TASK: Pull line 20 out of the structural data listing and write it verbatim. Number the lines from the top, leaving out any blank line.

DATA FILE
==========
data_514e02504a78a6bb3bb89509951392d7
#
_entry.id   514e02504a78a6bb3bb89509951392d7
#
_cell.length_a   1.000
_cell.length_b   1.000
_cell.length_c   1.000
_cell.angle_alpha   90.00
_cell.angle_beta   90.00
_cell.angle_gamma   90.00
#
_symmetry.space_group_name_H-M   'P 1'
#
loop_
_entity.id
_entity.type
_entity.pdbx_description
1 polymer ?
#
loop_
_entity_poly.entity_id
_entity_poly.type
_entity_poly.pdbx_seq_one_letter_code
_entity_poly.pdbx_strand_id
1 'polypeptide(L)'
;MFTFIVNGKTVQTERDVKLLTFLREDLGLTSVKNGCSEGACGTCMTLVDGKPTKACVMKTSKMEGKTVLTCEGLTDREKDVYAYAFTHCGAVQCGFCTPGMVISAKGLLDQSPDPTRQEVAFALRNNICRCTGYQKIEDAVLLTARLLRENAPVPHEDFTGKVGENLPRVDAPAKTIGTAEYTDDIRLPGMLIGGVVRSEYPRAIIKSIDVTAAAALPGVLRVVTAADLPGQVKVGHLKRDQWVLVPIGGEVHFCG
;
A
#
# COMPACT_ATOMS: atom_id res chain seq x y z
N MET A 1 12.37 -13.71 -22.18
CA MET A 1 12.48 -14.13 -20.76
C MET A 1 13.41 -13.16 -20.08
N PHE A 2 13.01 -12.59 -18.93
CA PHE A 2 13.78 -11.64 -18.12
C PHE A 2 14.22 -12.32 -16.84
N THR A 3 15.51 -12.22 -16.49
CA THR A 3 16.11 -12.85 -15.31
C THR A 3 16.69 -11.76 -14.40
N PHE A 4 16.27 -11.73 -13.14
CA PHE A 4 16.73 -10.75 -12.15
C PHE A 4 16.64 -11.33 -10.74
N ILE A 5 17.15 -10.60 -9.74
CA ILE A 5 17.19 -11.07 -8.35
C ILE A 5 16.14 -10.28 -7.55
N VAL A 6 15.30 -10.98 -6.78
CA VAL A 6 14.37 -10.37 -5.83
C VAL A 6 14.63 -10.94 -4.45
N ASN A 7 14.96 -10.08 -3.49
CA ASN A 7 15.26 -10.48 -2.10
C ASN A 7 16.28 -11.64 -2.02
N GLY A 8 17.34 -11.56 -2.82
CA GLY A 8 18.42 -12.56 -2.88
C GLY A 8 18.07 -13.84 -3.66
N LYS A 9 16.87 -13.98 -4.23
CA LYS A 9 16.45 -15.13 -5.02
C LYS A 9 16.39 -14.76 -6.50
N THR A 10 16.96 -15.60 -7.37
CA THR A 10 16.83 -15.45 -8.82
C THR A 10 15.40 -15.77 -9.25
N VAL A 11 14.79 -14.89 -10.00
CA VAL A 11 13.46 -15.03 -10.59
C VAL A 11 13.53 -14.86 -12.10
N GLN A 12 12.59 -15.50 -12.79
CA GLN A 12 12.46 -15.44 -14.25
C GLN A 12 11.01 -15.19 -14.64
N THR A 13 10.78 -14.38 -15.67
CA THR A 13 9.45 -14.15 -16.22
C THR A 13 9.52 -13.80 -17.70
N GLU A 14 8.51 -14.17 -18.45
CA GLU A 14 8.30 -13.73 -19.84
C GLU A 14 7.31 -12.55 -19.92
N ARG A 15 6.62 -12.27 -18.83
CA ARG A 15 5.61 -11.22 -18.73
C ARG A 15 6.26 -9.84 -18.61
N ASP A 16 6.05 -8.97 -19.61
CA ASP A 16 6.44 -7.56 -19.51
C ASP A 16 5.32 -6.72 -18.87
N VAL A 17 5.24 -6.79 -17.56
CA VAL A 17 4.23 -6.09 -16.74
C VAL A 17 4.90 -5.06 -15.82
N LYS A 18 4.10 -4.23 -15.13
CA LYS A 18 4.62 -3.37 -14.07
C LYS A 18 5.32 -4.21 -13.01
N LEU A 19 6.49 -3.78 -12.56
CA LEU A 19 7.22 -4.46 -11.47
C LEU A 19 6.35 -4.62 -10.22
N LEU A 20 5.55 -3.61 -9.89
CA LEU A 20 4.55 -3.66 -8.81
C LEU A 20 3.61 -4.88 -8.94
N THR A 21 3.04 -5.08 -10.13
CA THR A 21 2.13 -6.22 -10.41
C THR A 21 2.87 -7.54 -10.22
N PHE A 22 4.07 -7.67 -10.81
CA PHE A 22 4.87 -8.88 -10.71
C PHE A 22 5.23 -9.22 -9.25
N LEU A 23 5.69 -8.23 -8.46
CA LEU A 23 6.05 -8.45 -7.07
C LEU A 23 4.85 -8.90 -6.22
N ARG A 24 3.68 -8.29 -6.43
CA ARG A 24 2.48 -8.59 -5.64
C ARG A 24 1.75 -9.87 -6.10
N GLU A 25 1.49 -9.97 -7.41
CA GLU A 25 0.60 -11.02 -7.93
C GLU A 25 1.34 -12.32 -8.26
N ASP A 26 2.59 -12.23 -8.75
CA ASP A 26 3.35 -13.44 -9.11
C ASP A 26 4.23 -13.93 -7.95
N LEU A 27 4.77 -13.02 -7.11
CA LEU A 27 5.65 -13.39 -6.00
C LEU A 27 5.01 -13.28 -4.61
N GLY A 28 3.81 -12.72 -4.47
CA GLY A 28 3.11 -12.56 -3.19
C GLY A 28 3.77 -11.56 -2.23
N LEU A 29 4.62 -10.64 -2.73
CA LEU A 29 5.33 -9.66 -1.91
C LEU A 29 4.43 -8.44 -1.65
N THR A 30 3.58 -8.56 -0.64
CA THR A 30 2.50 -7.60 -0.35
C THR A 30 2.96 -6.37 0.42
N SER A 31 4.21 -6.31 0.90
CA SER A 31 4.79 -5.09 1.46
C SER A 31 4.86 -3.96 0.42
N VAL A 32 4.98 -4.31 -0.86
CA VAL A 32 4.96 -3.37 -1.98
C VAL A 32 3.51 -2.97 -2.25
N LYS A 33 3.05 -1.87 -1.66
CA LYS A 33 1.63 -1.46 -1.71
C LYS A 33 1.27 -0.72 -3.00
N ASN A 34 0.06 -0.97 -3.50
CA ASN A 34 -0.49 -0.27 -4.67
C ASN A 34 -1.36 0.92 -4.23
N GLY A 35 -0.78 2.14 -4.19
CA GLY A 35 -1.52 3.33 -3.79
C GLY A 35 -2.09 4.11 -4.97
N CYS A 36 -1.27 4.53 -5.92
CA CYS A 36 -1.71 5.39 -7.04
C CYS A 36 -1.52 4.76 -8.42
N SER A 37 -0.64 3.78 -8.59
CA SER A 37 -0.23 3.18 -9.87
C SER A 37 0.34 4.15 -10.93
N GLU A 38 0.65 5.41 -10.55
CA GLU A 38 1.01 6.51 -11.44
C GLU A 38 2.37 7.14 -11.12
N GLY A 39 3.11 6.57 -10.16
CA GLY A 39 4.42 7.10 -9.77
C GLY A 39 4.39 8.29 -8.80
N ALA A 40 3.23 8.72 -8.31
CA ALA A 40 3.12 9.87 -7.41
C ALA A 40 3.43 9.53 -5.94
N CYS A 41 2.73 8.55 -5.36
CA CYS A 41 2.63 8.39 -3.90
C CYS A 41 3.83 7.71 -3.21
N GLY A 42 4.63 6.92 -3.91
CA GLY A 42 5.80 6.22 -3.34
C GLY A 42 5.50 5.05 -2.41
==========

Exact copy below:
loop_